Is a majority government the way to go? For those who is arguing that a majority government solution is preferred, let’s look at two other countries that have a majority government in place.


In Singapore, since the formation of the island state in 1965, the People’s Action Party (PAP) has always been the ruling party. For the most part, they have done well. The history of how dominant and effective they have been are easily perused through the books of the Former Prime Minister, Lee Kuan Yew. Within a short span of 40 years, under wise and often iron fisted leadership style, the country has progressed from third world to first world status. It is a commendable feat, and has triggered much admiration from other countries, especially North Asia, like Taiwan and parts of China. Unfortunately, there is rising discontent with the status quo. There is a growing dissent among the young, with regards to the way the PAP is trying to solidify its stranglehold on power primarily through a lack of choice. By painting itself as the only viable choice, and making anyone who are against them look as bad as possible, voters who are forced to vote can only do no other.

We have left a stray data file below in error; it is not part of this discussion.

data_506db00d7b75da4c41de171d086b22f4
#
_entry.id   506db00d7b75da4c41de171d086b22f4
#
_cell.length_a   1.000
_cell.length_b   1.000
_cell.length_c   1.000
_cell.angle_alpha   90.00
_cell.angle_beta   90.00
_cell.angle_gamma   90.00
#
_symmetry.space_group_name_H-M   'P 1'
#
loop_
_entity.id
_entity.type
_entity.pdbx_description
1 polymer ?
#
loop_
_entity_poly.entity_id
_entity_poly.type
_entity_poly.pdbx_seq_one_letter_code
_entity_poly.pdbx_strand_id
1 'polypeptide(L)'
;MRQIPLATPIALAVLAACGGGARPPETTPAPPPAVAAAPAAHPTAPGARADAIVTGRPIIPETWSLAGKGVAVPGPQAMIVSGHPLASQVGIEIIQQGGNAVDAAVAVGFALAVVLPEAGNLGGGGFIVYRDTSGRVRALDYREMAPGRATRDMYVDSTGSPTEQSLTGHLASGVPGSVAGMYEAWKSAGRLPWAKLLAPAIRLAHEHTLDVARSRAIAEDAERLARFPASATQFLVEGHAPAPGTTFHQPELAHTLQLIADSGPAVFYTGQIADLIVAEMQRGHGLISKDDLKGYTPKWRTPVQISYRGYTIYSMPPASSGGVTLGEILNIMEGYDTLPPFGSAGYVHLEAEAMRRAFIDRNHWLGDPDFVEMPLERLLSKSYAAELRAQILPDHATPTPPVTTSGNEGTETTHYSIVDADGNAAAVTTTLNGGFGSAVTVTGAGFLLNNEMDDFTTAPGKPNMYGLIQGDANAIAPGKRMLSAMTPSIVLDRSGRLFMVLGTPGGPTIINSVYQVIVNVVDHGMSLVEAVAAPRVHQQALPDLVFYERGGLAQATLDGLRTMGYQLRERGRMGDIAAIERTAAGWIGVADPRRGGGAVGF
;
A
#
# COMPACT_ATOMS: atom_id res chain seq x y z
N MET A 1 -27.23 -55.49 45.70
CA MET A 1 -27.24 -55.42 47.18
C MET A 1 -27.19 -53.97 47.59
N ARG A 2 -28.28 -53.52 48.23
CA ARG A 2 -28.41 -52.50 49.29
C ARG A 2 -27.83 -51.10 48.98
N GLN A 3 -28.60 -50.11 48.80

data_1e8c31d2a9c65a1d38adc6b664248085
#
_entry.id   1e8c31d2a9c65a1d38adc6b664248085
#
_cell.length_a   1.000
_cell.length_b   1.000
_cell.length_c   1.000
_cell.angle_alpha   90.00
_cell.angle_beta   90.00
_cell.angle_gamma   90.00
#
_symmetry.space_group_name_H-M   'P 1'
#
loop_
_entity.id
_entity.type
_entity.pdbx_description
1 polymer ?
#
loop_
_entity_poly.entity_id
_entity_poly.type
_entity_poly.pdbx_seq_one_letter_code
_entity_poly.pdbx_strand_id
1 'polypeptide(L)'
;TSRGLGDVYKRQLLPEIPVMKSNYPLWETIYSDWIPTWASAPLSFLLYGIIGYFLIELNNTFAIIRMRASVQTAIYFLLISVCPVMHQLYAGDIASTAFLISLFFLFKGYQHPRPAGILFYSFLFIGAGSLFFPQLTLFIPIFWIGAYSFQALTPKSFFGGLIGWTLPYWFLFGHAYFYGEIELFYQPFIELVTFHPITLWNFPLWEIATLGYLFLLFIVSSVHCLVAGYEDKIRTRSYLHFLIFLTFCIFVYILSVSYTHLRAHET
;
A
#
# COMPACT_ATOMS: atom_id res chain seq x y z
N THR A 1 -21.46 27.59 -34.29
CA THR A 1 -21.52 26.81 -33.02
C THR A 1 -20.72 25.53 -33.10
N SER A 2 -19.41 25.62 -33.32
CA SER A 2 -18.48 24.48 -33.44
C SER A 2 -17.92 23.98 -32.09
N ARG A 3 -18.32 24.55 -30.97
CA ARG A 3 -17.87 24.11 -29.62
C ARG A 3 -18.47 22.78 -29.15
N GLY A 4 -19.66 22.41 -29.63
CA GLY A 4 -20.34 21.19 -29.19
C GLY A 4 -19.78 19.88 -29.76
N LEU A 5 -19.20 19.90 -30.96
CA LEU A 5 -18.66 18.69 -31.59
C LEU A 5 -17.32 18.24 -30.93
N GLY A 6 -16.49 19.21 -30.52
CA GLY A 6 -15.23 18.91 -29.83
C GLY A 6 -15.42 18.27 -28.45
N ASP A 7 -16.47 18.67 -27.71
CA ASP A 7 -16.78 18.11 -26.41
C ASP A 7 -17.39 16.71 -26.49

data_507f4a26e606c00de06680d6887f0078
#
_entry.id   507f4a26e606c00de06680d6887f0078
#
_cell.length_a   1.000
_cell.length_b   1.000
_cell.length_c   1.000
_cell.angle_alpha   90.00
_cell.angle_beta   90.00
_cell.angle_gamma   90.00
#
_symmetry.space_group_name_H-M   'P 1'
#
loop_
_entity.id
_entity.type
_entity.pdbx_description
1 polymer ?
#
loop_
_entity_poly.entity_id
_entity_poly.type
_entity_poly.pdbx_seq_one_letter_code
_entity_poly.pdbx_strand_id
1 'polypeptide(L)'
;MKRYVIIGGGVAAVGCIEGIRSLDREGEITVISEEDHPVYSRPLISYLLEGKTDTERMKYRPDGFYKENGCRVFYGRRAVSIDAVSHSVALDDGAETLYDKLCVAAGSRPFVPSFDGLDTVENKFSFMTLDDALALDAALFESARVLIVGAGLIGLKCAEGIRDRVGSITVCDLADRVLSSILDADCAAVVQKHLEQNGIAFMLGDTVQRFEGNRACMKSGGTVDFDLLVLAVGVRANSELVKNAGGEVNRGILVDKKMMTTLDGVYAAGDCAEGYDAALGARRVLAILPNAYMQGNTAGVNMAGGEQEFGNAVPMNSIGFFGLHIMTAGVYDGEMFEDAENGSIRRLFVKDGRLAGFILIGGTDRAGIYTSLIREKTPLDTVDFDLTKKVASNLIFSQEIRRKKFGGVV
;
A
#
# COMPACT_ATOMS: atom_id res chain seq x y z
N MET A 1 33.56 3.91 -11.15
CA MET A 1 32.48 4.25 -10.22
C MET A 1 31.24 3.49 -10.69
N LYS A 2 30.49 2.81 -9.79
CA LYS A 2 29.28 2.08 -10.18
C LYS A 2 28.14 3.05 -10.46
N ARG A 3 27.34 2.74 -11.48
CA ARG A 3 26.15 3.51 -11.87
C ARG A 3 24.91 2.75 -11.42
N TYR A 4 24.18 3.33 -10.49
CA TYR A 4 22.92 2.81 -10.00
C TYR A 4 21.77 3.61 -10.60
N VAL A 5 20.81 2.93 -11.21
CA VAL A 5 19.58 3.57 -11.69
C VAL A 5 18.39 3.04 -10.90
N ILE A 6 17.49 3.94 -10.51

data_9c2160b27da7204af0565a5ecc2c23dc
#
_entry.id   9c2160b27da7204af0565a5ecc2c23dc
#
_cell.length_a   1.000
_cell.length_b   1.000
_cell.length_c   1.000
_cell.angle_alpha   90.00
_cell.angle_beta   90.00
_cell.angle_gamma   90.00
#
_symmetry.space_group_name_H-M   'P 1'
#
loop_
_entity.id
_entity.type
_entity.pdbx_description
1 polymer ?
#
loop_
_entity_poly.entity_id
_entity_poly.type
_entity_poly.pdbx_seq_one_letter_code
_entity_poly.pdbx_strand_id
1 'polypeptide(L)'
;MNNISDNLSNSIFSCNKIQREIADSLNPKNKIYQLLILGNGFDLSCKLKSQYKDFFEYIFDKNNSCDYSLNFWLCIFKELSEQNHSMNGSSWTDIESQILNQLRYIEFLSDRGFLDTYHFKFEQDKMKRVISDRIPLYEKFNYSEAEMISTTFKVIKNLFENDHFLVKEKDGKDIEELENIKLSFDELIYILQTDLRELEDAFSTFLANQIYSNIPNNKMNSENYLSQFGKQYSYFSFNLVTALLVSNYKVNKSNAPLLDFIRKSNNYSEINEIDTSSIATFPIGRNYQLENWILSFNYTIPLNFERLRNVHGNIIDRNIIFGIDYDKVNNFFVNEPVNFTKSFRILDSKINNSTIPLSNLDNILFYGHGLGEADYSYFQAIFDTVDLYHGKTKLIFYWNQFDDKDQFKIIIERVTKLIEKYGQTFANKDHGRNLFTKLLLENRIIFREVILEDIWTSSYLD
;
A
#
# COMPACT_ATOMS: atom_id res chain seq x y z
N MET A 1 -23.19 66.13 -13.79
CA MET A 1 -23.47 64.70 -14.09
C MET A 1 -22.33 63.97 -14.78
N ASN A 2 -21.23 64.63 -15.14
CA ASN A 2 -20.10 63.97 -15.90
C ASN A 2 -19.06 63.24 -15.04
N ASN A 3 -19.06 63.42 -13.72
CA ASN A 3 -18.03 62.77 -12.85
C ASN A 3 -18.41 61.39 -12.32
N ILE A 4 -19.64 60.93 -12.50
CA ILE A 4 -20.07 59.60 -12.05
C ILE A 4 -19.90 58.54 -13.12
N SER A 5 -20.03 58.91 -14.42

Personally, the most troubling aspect of Singapore politics is the lack of choice. This is quite symptomatic of societies that call themselves democratic. I have heard of PAP leaders who claim that Singapore will be in trouble if the PAP is voted out of power. To that, I will gently remind them: “Who created such a structure in the first place?

A political structure that depends on the rule of only one party is not only self-centered, but will do little to help the country overall. The most stable form of government is one that is not dependent on any one party per se. The most stable society in general is one that the people are willing to live with the consequences of its choice. For all its achievements and progress in its infrastructure, I feel that the very important political arena in Singapore is not first world, but very much third world, in the sense that it is overly reliant on a one-party rule, where people do not really have a choice. Just thinking about a country that can collapse overnight if its ruling party collapse is scary enough.